Golf Fixes from The Queen

Mary Queen of Scots, the Original Queen of Golf

If Mary Queen of Scots was alive today, here is what she would do:

– Business Golf 101 would be a required course for any business student in college, especially for women business majors.  They figure out way too late that they should have taken up golf 20 years before and could have learned the ins and outs of proper conduct on the course.  Check out my own version of Business Golf 101, a multi-part series titled ’30 Days to Business Golf’, also here on this website.

– Check to see if there is a local chapter of the Executive Women’s Golf Association (EWGA) in your area and encourage women to join.  If not, look into starting one.  I founded the Metro Detroit chapter in 1993 and over 350 women attended the kickoff dinner…….and that was before the women even knew what we were about or what we’d be doing.

– High school girls’ golf teams would all be required to take strength and fitness training so that the girls wouldn’t tire after only 9 holes of golf.  And there would be no whining allowed.

– Start a mentoring program for any girl who wants to play golf.  Women too.   Men can be mentors as well.  The U.S. Navy Recruiting District Michigan/Indiana (NRD MI) acted as mentors for Detroit inner-city teen and pre-teen girls in a program sponsored by the USGA, the LPGA, and the MWGA in 2008 and 2010.  If the U.S. Navy can do it, you can too.

– If you are running a charity/scramble event, encourage teams to include a woman or two.  And whatever you do, DO NOT put the Forward Tees back.  Keep them in their normal position.  That is, unless you force the gorilla-hitting men to play from the tips, 50 yards or so behind everyone else.

– Always have separate contests and prizes for Men’s and Women’s Long Drive and Closest to the Pin.   Nothing discourages women more than haggling with men over the principles behind awarding a prize won ‘because YOU hit from the Ladies Tee’. Men usually don’t understand relative distance and that a 220-yard drive for a woman pretty much surpasses a 280-yard drive for a man.  Ditto for the Hole-in-One contests with minimum yardages most women can’t even reach with their drivers.

– Hire more women TV commentators.  The Golf Channel should have reversed the roles of hosts Vince Cellini and Stephanie Sparks on the original all women’s Big Break III: Ladies Only back a few years ago.  Steph should have taken the lead since she has more competitive experience than Vince; and really, TGC brass, this was BB III Ladies Only. Also, please refrain from putting on-air women golf hosts in clothing they would never wear to play golf or to attend a business golf function.   For four years I hosted a TV golf show on CBS-Detroit  where we played golf throughout Michigan and was VERY aware of what I wore on camera.  We all know what happens when a woman takes her address position in a too-revealing golf top.  The men probably like it but if you want to encourage women, think twice.  Cleavage-bearing clothing is fine for the nightclub scene but it has no place in the serious golf world.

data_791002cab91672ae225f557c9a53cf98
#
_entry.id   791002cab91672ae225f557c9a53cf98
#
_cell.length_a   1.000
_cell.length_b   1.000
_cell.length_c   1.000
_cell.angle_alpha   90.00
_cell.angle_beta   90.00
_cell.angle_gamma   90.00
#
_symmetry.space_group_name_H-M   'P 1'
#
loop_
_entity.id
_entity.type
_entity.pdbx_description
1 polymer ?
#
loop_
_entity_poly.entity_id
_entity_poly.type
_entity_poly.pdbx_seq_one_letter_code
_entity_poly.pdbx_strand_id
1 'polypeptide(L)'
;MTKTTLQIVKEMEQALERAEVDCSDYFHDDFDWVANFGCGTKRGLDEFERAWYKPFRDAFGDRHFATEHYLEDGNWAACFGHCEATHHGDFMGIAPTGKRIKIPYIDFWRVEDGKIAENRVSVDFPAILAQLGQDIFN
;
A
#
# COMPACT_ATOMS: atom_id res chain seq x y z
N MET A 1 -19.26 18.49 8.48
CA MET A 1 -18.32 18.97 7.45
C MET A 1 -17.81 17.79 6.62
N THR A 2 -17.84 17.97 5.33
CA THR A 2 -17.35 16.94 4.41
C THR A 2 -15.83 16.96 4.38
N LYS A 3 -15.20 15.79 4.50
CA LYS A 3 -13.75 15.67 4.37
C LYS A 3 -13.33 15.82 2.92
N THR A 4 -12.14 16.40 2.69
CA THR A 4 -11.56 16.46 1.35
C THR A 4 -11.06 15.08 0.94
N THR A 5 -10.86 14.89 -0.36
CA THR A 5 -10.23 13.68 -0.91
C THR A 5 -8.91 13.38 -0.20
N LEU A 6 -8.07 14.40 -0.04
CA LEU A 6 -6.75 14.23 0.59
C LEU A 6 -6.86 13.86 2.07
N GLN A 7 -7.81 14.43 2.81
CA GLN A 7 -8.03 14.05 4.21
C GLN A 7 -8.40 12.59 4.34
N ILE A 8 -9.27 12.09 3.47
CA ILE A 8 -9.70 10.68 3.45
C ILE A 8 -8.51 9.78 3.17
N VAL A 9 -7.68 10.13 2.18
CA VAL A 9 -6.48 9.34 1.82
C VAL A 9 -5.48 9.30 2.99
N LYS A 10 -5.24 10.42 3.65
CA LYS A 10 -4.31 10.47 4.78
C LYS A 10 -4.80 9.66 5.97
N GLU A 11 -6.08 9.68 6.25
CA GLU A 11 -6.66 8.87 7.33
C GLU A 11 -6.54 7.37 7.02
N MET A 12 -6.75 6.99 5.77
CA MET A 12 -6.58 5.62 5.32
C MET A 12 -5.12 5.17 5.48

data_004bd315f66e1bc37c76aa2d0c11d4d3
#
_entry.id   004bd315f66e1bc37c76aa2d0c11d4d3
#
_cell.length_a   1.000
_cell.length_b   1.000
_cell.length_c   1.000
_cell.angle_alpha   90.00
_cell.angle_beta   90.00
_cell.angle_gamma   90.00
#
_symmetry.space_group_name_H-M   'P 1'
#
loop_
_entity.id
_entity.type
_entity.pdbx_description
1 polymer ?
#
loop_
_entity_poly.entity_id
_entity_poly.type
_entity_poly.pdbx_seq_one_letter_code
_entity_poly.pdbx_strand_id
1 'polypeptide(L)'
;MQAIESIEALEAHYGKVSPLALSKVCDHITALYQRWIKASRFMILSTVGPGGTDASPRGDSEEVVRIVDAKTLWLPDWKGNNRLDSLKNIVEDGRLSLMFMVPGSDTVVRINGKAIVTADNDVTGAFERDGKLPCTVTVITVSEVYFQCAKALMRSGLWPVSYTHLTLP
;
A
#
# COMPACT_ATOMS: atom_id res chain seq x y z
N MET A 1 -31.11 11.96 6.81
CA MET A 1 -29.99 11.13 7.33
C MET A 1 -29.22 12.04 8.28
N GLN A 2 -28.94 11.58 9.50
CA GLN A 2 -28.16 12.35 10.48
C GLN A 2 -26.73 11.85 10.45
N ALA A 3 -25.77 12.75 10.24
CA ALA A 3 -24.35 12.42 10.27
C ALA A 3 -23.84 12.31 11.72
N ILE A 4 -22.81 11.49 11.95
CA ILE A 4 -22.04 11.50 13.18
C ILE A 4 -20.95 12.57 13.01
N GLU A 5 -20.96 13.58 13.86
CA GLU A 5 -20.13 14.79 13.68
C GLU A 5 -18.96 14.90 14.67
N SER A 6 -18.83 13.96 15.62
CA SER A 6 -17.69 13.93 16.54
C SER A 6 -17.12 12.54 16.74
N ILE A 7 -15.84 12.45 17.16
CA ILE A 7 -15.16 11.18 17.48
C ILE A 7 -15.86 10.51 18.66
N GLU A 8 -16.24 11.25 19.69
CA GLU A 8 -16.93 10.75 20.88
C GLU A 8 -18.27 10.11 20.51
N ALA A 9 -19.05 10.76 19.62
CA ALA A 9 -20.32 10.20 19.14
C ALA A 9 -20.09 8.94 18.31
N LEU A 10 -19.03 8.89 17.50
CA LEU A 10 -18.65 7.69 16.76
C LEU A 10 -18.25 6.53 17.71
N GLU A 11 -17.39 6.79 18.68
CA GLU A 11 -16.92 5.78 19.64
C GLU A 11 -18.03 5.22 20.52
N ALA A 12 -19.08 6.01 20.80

– Media Days for all golf events in this area should include specific invitations to women in the media, who always seem to be left out of these fun fests.   Women in the media, if you are reading this, contact the Media Director of any major tournament near your territory and ask to be included on the Media Day listing.  When they invite you, go.  But before you go, read my ’30 Days to Business Golf’ series.  No sense in accepting an invitation and making a complete fool of yourself out there if you know nothing about golf and cannot contribute to the team effort.  Remember, many of the media guys are not great, or even good, golfers – including those who host golf shows or write about them.  A little learning and practice on your part goes a long way.

Course owners:

– Make sure you have someone on staff at all times who will welcome each woman who walks into your pro shop.  Let her know what special programs you have for women.

– You don’t HAVE special programs for women?  Get some.  And get some women’s golf books.  Clip Stina Sternberg’s articles in Golf Digest and put them up in the Ladies Room.  Any articles you come across written by women for women should go up as well.  Print them off of The A Position or some of the other women’s golf blogs out there.  Request articles about women from your local newspapers, magazines, or other websites.  When you do have programs for women, alert those same local media folks and publicize the events.  Create a Facebook Page for women at your course.

– Have a special ladies clinic each week.  Keep it short and sweet, usually an hour or less.   Charge a nominal fee.  If it is free, people tend not to place value in it.  Invite the ladies to bring a friend.  Women are more comfortable in pairs or groups.  Also, have Demo Days where specialized equipment formulated for women’s lower clubhead speed is featured.

– Volunteer to speak at women’s meetings and let them know why they should play golf and what you have to offer.  If you don’t know, take this column with you.  They’ll admire your chutzpah.

– Make the effort to stock good looking ladies apparel.  Please.  And put it on special.  You can’t sell what you don’t have.  Ask the ladies what they like.  The whole idea isn’t to make a killer profit on the stuff but to let the women know you are thinking of them.  Then you can make some profit.  And don’t just carry sizes 2 through 10….most women are not that small.  Can’t find stylish clothes in larger sizes?  Then complain to the manufacturers;  if they know there is a market for this, they will fill that need.

– Form a women’s committee that meets at least twice a year to tackle issues, complaints, and suggested improvements as to ‘how you’re doing’ with the women’s market.

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